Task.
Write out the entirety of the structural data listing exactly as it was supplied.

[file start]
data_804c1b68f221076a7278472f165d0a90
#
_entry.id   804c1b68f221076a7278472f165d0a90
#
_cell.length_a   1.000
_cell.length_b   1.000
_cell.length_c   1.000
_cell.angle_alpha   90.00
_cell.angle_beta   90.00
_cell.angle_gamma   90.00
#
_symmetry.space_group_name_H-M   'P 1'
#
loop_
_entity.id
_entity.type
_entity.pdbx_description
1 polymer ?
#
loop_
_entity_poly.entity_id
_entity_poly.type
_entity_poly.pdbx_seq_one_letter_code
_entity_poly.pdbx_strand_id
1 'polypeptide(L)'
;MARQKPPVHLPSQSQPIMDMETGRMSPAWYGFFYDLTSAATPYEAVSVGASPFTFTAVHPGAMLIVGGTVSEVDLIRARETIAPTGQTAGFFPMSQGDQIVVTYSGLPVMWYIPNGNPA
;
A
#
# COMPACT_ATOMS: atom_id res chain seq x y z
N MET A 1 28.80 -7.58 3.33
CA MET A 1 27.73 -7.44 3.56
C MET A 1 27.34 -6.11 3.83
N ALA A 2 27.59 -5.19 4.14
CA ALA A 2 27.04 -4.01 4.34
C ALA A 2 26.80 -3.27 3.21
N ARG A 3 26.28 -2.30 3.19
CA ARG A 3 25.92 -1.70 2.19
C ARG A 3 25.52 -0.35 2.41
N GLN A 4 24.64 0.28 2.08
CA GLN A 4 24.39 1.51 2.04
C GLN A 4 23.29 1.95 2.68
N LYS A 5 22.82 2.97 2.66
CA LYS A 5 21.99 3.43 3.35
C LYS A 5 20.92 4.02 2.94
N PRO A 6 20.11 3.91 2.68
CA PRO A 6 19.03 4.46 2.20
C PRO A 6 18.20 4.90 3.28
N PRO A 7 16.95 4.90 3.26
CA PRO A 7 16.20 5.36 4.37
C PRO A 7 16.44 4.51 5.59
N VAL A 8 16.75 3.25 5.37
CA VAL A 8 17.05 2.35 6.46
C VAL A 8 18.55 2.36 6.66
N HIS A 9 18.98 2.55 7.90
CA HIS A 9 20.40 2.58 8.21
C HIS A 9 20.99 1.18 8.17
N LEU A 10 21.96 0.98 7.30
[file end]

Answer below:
data_804c1b68f221076a7278472f165d0a90
#
_entry.id   804c1b68f221076a7278472f165d0a90
#
_cell.length_a   1.000
_cell.length_b   1.000
_cell.length_c   1.000
_cell.angle_alpha   90.00
_cell.angle_beta   90.00
_cell.angle_gamma   90.00
#
_symmetry.space_group_name_H-M   'P 1'
#
loop_
_entity.id
_entity.type
_entity.pdbx_description
1 polymer ?
#
loop_
_entity_poly.entity_id
_entity_poly.type
_entity_poly.pdbx_seq_one_letter_code
_entity_poly.pdbx_strand_id
1 'polypeptide(L)'
;MARQKPPVHLPSQSQPIMDMETGRMSPAWYGFFYDLTSAATPYEAVSVGASPFTFTAVHPGAMLIVGGTVSEVDLIRARETIAPTGQTAGFFPMSQGDQIVVTYSGLPVMWYIPNGNPA
;
A
#
# COMPACT_ATOMS: atom_id res chain seq x y z
N MET A 1 28.80 -7.58 3.33
CA MET A 1 27.73 -7.44 3.56
C MET A 1 27.34 -6.11 3.83
N ALA A 2 27.59 -5.19 4.14
CA ALA A 2 27.04 -4.01 4.34
C ALA A 2 26.80 -3.27 3.21
N ARG A 3 26.28 -2.30 3.19
CA ARG A 3 25.92 -1.70 2.19
C ARG A 3 25.52 -0.35 2.41
N GLN A 4 24.64 0.28 2.08
CA GLN A 4 24.39 1.51 2.04
C GLN A 4 23.29 1.95 2.68
N LYS A 5 22.82 2.97 2.66
CA LYS A 5 21.99 3.43 3.35
C LYS A 5 20.92 4.02 2.94
N PRO A 6 20.11 3.91 2.68
CA PRO A 6 19.03 4.46 2.20
C PRO A 6 18.20 4.90 3.28
N PRO A 7 16.95 4.90 3.26
CA PRO A 7 16.20 5.36 4.37
C PRO A 7 16.44 4.51 5.59
N VAL A 8 16.75 3.25 5.37
CA VAL A 8 17.05 2.35 6.46
C VAL A 8 18.55 2.36 6.66
N HIS A 9 18.98 2.55 7.90
CA HIS A 9 20.40 2.58 8.21
C HIS A 9 20.99 1.18 8.17
N LEU A 10 21.96 0.98 7.30